Sunday, July 7, 2013

Celebrate Fatherhood: What's Truly Important in Life | Guestpost by Daddy Wayne in Charleston, South Carolina

Sakura Haruka is not a blog just about celebrating motherhood. It shares the joys {& frustrations!} of parenting and of families as a whole. Inspired by my hubby's thoughts on being a dad, Celebrate Fatherhood is thus a monthly series where daddies from all walks of life share insights about what fatherhood means to them, and how we can appreciate their role in a family too.

I sincerely thank all those who took the time to guest post for me. Most of those I approached were very supportive and enthusiastic about this new series, sharing my belief that being an involved dad, and getting the dads involved, is important in building a strong family. If you have a story to share, please email me at sakuraharuka {at} live {dot} com.

The moment a child came into my life, the sense of responsibility at first seemed overwhelming. To know that a young person is dependent on you not for just food and shelter but also for love and guidance is a most daunting feeling. It filled me with a sense of duty, one that I was not sure I was ready or able to fulfill but knew I had to make every single effort to fulfill not because I had to but rather because the love compelled me to do so.

Fatherhood has opened my eyes to what is truly important in life. What are important are the smiles and the laughs that are a result of my providing a caring and nurturing environment. My priorities are ensuring that I am working to create opportunities for my children. That I am supporting them and giving them the chance to be successful in life in whatever they choose to be. I want to provide a household where they will be challenged to be thinkers. I want to provide an example for them of what it means to make appropriate sacrifices for the greater good.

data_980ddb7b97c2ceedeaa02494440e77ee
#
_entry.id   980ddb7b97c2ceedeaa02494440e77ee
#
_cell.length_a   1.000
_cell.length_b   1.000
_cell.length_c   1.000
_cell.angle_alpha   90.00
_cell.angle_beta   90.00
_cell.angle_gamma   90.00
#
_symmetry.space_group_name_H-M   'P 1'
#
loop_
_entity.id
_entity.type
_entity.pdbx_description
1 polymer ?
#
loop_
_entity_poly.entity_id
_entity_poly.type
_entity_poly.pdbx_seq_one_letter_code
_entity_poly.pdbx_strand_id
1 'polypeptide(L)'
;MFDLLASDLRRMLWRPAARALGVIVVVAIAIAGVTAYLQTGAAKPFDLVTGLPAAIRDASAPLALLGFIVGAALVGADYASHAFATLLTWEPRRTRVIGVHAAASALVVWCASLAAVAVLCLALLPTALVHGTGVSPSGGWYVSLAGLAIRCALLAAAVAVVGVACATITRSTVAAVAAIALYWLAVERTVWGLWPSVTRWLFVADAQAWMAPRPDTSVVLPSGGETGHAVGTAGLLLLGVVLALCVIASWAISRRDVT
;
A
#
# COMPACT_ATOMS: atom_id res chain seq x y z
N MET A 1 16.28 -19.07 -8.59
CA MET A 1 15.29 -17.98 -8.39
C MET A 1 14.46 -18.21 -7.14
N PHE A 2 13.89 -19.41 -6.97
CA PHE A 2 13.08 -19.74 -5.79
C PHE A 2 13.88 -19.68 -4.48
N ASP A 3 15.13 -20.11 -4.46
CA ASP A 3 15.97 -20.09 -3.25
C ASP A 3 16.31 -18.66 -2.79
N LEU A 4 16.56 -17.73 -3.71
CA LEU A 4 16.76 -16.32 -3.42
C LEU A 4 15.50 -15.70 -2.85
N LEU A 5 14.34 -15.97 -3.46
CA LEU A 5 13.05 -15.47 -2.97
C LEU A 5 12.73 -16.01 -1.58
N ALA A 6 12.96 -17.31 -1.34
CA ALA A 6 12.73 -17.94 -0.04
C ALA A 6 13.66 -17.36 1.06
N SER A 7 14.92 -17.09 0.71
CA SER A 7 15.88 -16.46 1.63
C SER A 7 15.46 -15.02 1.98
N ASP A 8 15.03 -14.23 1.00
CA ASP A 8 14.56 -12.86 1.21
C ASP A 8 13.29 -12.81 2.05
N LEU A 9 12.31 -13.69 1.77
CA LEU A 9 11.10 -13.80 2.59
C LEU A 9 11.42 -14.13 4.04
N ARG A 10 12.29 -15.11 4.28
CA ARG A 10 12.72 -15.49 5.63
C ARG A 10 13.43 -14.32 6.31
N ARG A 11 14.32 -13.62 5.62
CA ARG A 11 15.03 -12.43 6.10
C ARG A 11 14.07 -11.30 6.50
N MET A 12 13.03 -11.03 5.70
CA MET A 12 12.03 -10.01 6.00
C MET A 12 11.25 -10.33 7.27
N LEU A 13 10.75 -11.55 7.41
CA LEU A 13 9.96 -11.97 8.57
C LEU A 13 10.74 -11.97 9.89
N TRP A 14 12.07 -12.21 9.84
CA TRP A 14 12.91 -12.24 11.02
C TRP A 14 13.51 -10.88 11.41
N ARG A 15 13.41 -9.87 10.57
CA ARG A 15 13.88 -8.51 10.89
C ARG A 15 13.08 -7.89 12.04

I enjoy fatherhood but there is a tremendous amount of responsibility that comes with it. It saddens me to think of how many men abdicate that responsibility. They are missing out on the benefits that come with making good on one’s role. The satisfaction of watching as your child learns to ride a bike or read a book. The fulfillment that comes from seeing them graduate and become happy and productive young people. It is not a trade I would make for anything in the world.

Wayne Smith is married to Heather and is a loving dad to Robyn, Liam and Eric. An avid traveler, he lives in Charleston, South Carolina USA, and blogs about his musings related to higher education, tourism and anything else that comes to mind. He has published over 75 pieces {journal articles, book reviews & conference proceedings} since 2004 and is now an Associate Professor at one of the universities there.

Sometimes I feel to that we get so caught up in the mad rat race and just trying to survive each day that we forget to find joy in the simple things of life. Watching our kids take their first step, getting a hug at the end of hard work day, kissing them good night... these are the simple pleasures of being a parent and some things that we should try not to miss out on. Don't be so caught up trying to provide a good life for your family, that you fail to enjoy it with them too.



An Apel a Day said...

I don't like when Dad's leave all the responsibility of being a Father up to the Mom. The same goes when a Mom walks out of the Dad's life and doesn't want anything to do with him. To me it's very important that the Father if at all possible is in the picture.

I have no problem with single parents, or gay parents, but the child need the other sex (most of the time male) as a role model somewhere in the child's life.

Dads bring something into a child's life that Mom's don't and visa versa.

mail4rosey said...

Sounds like he's got his priorities in just the right order! Great guest post!

White dress shirts for men said...

I agree with Alissa comment but I think this is a great post.

Theresa Mahoney said...

Kids definitely need to have both parents present in their upbringing. I've seen too many dads walk away, leaving the child to look for a role model in the first male that comes along, which is usually not a great example.

Kudos to the dad who give it their all!

Wayne W Smith said...

Thanks for featuring me. I appreciate the topic on hand.